News FocusMolecular Biology

New Way Found to Study Closely Related Proteins

See allHide authors and affiliations

Science  22 Sep 2000:
Vol. 289, Issue 5487, pp. 2029-2031
DOI: 10.1126/science.289.5487.2029

You are currently viewing the summary.

View Full Text

Log in to view the full text

Log in through your institution

Log in through your institution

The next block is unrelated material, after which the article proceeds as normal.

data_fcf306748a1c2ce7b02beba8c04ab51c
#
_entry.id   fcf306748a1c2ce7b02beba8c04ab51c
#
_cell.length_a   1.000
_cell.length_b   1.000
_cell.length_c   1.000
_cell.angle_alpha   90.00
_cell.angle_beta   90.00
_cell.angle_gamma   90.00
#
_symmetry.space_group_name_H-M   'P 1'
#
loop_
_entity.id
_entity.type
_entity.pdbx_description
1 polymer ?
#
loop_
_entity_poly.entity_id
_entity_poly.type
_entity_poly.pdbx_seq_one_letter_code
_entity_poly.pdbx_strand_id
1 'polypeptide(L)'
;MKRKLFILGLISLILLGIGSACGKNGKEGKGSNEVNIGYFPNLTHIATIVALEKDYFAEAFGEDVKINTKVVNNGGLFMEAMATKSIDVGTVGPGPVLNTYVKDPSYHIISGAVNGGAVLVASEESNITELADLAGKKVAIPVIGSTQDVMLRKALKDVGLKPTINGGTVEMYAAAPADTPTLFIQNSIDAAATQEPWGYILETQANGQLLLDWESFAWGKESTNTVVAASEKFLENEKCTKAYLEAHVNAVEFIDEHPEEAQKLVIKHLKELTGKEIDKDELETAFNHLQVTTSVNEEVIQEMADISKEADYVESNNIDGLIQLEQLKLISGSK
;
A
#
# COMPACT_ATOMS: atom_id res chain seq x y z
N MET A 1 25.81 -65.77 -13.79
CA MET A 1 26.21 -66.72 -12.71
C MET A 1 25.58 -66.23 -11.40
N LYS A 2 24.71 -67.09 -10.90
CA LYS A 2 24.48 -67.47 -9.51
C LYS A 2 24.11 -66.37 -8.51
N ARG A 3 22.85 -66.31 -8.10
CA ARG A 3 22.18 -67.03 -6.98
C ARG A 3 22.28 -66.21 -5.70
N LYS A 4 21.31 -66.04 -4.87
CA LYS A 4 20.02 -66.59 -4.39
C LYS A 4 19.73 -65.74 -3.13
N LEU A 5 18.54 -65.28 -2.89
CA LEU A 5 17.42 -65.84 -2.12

Rather than designing specific inhibitors for closely related proteins, researchers are remodeling the proteins to make them uniquely susceptible to inhibition. As described in the 21 September issue of Nature, the technique involves enlarging the active site of an enzyme so that it can bind an inhibitor that won't fit into the active sites of related--but unaltered--enzymes. Researchers can then insert the gene that encodes the modified enzyme into cells or living animals and turn off that enzyme by feeding them the inhibitor--without affecting other, very similar, enzymes. The technique may have some advantages over other approaches to studying the functions of individual proteins, such as mutating or knocking out the genes that encode them, which may disrupt embryonic development, producing abnormal animals or no animals at all.